Scottish doctors are petitioning the Procurator Fiscal service to allow them to include pollution on death certificates.
GPs across the country have written for clarity over whether air pollution can be included among a patient’s reasons for dying.
It follows the decision of a London coroner to rule that air pollution exposure was a contributory factor for schoolgirl asthma sufferer Ella Adoo-Kissi-Debrah.
The GP call also comes after a number of cases where Scottish patients have died while living in traffic-heavy areas and pollution is believed to be a factor.
Dr Munro Stewart, a GP based at Greener Practice Tayside, Tayside, said: “We believe it is reasonable to ask the Procurator Fiscal for air pollution to be stated as a factor or cause on death certificates.
“We have been aware for some time of the deleterious effect pollution has on asthma, heart disease and other major illnesses.
“The assistant coroner for Inner South London concluded that Ella Adoo-Kissi-Debrah died of asthma contributed to by exposure to excessive air pollution and there was no dispute of that.
“I have had patients whose health has been impacted by air pollution. One died in his 60s from heart disease, and the air pollution in the busy bus route where he lived was likely to be a factor.
“Other GPs have similar patients.”
The letter from doctors in Greener GP Practices in Glasgow, Forth Valley, Lothian and Shetland asks “when it would be appropriate for medical practitioners to identify that air pollution is a cause of death”.
It cites evidence from Royal College of Physicians’ research which suggests that deaths relate to several conditions including many from ischaemic heart disease, and cerebrovascular (blood flow to the brain) incidents, as well as people with chronic obstructive airways disease and asthma.
Their report sets out the dangerous impact air pollution is currently having on our nation’s health – and states that around 40,000 people in the UK die annually because of exposure.
Their evidence points to cancer, asthma, stroke and heart disease, diabetes and obesity, as well as changes linked to dementia.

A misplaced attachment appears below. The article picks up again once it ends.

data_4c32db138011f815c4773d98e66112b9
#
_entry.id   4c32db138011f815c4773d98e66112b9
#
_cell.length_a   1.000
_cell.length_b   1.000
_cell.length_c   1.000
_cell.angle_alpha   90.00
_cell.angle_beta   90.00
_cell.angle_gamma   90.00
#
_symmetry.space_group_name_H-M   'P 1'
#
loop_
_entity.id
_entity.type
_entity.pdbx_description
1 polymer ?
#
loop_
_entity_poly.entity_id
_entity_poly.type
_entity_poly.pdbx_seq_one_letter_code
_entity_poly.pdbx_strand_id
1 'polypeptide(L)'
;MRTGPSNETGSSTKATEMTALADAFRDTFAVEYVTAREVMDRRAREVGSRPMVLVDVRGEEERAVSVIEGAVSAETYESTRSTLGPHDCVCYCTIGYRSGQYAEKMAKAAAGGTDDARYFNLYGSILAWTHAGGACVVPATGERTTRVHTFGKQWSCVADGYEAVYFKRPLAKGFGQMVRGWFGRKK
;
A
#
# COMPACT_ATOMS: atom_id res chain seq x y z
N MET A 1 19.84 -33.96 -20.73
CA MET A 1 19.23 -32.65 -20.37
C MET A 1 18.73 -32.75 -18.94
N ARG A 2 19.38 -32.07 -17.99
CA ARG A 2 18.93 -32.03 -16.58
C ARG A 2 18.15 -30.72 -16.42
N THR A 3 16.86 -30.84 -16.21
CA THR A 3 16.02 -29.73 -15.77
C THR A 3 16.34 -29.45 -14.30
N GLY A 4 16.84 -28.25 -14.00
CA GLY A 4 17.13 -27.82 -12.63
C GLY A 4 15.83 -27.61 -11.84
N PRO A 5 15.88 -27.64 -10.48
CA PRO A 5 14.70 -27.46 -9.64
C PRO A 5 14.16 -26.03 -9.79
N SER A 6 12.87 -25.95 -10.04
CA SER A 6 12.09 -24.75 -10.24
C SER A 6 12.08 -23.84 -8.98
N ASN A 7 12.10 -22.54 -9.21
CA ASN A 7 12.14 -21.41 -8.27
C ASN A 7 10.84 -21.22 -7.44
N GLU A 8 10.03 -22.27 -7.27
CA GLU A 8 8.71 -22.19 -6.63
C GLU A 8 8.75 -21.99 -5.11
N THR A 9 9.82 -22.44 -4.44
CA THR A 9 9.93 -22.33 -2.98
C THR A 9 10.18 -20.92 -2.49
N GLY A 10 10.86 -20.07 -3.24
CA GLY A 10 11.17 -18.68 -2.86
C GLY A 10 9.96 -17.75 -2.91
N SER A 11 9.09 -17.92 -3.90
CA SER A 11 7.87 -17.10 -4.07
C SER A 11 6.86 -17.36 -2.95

The toll on health services and businesses from people suffering illness and premature death is more than £20 billion every year, the RCP concludes. “We are asking the Procurator Fiscal if there is now sufficient evidence to establish that a person who has died after living for a substantial period in a location with high air pollution has died of a condition where there is substantial evidence of air pollution causing deterioration of the condition,” Dr Stewart added.
“Is there further guidance drafted, but not yet shared, on when doctors should list air pollution as a cause of death?”
Not all deaths are reported to the procurator fiscal. Those that are reported include accidental falls, deaths from accidents and disease from work, such as mesothelioma, children who are suffocated and suicides.
The Scottish Government Cleaner Air for Scotland consultation document estimates that there are at least 2,000 attributable and premature deaths in Scotland annually from air pollution.
The Royal College of Physicians’ report – “Every breath we take: the lifelong impact of air pollution” – puts the onus on political leaders at both local and national level to introduce tougher regulations to make polluters take responsibility for incidents where health is at risk.
It also demands that councils close roads or divert traffic near schools when pollution levels are high.
The Sunday Post last week revealed how parents and doctors have united to call for air quality monitors in primary schools.
It follows a demand from the Royal College of Physicians of Edinburgh to install them in every primary.
The Crown Office and Procurator Fiscal Service said: “Correspondence has been received and will be responded to in due course.”
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